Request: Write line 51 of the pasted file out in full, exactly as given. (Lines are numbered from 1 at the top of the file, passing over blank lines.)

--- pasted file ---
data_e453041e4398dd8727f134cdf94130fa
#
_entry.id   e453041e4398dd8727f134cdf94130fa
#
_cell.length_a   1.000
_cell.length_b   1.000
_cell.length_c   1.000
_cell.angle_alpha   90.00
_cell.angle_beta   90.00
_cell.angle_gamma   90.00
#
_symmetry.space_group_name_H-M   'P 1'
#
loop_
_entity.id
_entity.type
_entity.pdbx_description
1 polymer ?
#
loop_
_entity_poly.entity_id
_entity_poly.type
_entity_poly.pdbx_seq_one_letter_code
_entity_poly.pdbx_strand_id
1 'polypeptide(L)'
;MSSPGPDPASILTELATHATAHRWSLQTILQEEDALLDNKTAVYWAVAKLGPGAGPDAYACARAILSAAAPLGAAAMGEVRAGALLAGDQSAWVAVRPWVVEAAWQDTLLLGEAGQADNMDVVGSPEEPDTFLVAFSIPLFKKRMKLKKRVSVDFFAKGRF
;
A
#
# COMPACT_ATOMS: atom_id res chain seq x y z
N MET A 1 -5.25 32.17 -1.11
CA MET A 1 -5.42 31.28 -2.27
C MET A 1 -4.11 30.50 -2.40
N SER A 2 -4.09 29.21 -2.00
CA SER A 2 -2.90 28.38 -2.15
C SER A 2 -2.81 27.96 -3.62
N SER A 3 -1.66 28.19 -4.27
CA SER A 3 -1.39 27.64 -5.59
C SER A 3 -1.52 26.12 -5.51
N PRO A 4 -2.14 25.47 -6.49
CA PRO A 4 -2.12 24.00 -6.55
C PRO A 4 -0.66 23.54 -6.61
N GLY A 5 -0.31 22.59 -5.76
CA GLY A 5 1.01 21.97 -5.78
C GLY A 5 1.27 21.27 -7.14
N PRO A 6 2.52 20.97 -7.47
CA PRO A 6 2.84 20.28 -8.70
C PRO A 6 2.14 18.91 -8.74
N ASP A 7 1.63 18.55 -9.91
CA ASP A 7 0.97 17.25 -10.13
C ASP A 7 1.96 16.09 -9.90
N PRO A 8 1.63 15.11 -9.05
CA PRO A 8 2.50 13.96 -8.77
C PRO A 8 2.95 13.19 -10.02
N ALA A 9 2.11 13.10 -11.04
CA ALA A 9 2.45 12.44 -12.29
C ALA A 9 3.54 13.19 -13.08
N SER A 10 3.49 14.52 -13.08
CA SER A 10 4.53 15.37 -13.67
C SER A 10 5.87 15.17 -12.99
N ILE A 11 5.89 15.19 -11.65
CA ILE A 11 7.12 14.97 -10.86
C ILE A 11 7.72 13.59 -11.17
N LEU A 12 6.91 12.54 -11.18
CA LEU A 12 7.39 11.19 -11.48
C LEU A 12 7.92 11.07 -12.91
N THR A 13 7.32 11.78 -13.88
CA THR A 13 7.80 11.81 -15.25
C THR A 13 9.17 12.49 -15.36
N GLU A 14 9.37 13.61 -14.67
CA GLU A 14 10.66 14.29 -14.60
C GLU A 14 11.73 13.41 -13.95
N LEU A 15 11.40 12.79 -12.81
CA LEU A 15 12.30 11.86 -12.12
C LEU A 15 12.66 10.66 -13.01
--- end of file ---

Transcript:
C ASP A 7 1.96 16.09 -9.90